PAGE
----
Alex Ferguson arrived at Manchester United's training ground on Wednesday amid mounting speculation in British newspapers that he is preparing to stand down as manager after more than 26 trophy-filled years.
United, which is usually quick to issue official denials of stories it disputes, stayed silent since reports surfaced late Tuesday about the future of its 71-year-old manager.
The reports were based on rumors that were swirling at the team golf day on Tuesday, and stopped short of declaring that Ferguson was retiring.
They did provoke a media frenzy, with reporters starting to gather early Wednesday outside the team's Old Trafford base and the training ground.
The club, which is owned by the American Glazer family, is listed on the New York Stock Exchange and would be required by regulations to announce significant news to the market.
Since taking charge at Old Trafford in 1986, Ferguson has established himself as the most successful manager in British soccer history, having reversed a previous plan to retire at the end of the 2001-02 season.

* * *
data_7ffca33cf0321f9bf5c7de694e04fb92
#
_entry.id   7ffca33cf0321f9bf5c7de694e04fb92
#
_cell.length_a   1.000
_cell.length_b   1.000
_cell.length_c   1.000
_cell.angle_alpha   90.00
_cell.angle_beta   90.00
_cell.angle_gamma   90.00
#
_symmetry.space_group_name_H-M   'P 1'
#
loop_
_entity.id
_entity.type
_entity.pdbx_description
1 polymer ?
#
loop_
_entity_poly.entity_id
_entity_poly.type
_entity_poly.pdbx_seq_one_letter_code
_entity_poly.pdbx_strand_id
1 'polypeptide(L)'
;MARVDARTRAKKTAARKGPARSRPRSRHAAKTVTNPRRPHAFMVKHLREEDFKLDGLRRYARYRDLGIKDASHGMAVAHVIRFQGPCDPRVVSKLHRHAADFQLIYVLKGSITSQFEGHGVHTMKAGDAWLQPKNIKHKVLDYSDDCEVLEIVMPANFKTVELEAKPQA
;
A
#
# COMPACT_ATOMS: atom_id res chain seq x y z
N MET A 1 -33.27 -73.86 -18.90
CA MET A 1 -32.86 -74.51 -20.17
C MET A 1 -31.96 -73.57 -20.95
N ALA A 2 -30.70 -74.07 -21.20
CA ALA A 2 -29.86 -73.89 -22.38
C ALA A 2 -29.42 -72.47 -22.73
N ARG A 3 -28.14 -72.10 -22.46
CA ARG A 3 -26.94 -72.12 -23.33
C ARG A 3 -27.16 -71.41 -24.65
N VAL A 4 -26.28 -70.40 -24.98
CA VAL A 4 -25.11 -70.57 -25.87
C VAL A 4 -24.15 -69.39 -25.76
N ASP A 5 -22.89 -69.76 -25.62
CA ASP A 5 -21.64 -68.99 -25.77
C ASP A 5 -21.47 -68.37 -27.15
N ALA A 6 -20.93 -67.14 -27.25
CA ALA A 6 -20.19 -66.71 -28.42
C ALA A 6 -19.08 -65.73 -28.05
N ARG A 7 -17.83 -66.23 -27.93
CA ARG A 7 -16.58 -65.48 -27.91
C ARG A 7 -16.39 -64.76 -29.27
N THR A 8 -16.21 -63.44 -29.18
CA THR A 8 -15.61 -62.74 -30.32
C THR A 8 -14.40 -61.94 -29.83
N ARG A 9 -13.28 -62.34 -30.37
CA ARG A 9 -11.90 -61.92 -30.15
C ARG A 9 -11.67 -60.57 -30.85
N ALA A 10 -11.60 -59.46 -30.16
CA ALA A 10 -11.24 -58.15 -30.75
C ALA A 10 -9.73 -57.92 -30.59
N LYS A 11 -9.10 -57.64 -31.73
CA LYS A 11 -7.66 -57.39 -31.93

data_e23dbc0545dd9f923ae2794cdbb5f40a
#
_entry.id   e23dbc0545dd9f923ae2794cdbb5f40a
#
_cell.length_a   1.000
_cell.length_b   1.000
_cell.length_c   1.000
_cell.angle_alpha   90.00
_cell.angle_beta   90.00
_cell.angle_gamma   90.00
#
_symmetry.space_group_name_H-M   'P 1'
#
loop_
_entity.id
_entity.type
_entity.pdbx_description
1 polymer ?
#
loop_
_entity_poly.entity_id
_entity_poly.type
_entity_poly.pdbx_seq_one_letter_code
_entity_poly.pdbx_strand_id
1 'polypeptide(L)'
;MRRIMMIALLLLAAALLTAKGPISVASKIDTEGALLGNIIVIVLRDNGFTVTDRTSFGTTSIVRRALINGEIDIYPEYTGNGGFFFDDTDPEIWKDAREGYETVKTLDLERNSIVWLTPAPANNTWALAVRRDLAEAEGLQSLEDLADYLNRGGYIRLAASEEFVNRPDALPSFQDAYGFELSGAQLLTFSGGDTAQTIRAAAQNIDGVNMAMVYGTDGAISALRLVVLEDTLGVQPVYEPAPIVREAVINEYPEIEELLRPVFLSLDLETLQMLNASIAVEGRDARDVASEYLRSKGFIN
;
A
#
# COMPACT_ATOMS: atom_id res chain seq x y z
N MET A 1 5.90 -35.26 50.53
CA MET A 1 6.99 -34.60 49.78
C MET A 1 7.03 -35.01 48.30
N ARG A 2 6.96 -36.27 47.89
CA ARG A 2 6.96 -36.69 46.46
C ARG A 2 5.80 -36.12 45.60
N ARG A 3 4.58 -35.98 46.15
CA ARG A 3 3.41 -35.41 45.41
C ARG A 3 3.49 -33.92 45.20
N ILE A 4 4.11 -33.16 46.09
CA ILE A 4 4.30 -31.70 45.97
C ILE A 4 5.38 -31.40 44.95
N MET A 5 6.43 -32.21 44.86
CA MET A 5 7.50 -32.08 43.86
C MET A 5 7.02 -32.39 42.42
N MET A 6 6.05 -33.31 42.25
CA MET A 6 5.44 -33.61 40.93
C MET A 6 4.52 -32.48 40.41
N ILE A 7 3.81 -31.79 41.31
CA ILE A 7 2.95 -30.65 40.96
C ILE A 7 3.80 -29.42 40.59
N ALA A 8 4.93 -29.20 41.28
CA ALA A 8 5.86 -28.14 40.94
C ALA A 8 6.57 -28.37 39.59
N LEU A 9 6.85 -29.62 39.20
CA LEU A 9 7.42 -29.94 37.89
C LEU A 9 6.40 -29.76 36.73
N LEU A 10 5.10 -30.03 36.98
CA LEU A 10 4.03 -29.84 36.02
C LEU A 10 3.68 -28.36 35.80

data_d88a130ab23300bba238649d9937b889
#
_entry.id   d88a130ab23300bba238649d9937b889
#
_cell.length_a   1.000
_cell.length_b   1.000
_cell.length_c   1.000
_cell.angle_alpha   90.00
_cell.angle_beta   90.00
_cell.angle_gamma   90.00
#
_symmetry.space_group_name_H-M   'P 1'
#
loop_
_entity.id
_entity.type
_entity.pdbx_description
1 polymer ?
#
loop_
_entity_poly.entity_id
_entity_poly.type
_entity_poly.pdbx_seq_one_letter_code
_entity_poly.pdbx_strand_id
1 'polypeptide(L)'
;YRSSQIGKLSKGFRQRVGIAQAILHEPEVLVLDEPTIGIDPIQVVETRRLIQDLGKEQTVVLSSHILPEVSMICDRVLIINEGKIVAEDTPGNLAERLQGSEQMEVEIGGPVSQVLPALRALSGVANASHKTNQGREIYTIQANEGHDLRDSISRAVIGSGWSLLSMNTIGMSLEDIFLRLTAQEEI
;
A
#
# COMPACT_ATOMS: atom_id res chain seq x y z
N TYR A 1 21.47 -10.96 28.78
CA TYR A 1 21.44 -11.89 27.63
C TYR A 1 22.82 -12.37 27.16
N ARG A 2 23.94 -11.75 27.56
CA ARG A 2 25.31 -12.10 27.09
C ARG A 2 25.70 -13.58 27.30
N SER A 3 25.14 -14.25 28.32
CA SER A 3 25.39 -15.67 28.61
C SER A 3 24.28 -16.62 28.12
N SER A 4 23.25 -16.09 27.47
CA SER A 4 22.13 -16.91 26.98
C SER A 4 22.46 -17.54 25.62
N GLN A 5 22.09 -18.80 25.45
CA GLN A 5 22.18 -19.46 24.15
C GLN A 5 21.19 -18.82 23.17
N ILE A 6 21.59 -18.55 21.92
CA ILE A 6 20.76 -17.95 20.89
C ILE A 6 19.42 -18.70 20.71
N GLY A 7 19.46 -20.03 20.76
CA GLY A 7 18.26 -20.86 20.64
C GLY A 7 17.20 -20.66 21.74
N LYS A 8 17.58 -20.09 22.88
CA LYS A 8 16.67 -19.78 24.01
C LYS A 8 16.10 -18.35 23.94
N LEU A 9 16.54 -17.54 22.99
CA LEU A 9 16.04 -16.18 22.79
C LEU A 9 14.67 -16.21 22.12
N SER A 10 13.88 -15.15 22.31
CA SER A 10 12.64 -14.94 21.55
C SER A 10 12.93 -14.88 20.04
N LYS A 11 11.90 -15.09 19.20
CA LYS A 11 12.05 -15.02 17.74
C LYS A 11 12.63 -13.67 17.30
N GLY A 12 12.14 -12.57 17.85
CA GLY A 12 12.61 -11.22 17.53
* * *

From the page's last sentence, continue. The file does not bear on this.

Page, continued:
After the Scotsman won a 13th Premier League title two weeks ago — extending the club's record English championship haul to 20 — he declared that he had no retirement thoughts.
"I certainly don't have any plans at the moment to walk away from what I believe will be something special and worth being around to see," Ferguson said.
But it emerged over the weekend that Ferguson requires hip surgery, and he has consistently said only health problems would force him to relinquish the job.
United chief executive David Gill told The Associated Press after the latest title triumph earlier this month that Ferguson had "not knocked on my door" and said he wanted to retire.